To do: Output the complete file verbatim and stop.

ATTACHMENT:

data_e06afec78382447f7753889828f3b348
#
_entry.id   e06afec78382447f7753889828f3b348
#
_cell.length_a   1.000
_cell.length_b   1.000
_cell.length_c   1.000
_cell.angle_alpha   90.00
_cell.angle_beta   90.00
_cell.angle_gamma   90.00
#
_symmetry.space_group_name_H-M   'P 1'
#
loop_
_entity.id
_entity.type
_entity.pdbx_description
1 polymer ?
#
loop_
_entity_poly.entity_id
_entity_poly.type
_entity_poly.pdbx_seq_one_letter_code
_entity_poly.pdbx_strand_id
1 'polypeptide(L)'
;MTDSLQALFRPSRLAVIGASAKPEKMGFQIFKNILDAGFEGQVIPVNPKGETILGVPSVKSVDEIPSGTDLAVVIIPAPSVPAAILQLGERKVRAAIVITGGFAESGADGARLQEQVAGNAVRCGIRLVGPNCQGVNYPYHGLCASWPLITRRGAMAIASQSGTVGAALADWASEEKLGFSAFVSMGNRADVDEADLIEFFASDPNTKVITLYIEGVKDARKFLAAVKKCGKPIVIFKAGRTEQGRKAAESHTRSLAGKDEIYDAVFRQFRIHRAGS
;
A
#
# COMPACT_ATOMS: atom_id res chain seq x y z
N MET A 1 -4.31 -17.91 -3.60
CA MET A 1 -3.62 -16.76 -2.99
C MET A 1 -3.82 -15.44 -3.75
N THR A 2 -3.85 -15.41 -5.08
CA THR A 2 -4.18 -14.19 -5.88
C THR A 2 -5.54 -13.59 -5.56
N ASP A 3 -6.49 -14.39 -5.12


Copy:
data_e06afec78382447f7753889828f3b348
#
_entry.id   e06afec78382447f7753889828f3b348
#
_cell.length_a   1.000
_cell.length_b   1.000
_cell.length_c   1.000
_cell.angle_alpha   90.00
_cell.angle_beta   90.00
_cell.angle_gamma   90.00
#
_symmetry.space_group_name_H-M   'P 1'
#
loop_
_entity.id
_entity.type
_entity.pdbx_description
1 polymer ?
#
loop_
_entity_poly.entity_id
_entity_poly.type
_entity_poly.pdbx_seq_one_letter_code
_entity_poly.pdbx_strand_id
1 'polypeptide(L)'
;MTDSLQALFRPSRLAVIGASAKPEKMGFQIFKNILDAGFEGQVIPVNPKGETILGVPSVKSVDEIPSGTDLAVVIIPAPSVPAAILQLGERKVRAAIVITGGFAESGADGARLQEQVAGNAVRCGIRLVGPNCQGVNYPYHGLCASWPLITRRGAMAIASQSGTVGAALADWASEEKLGFSAFVSMGNRADVDEADLIEFFASDPNTKVITLYIEGVKDARKFLAAVKKCGKPIVIFKAGRTEQGRKAAESHTRSLAGKDEIYDAVFRQFRIHRAGS
;
A
#
# COMPACT_ATOMS: atom_id res chain seq x y z
N MET A 1 -4.31 -17.91 -3.60
CA MET A 1 -3.62 -16.76 -2.99
C MET A 1 -3.82 -15.44 -3.75
N THR A 2 -3.85 -15.41 -5.08
CA THR A 2 -4.18 -14.19 -5.88
C THR A 2 -5.54 -13.59 -5.56
N ASP A 3 -6.49 -14.39 -5.12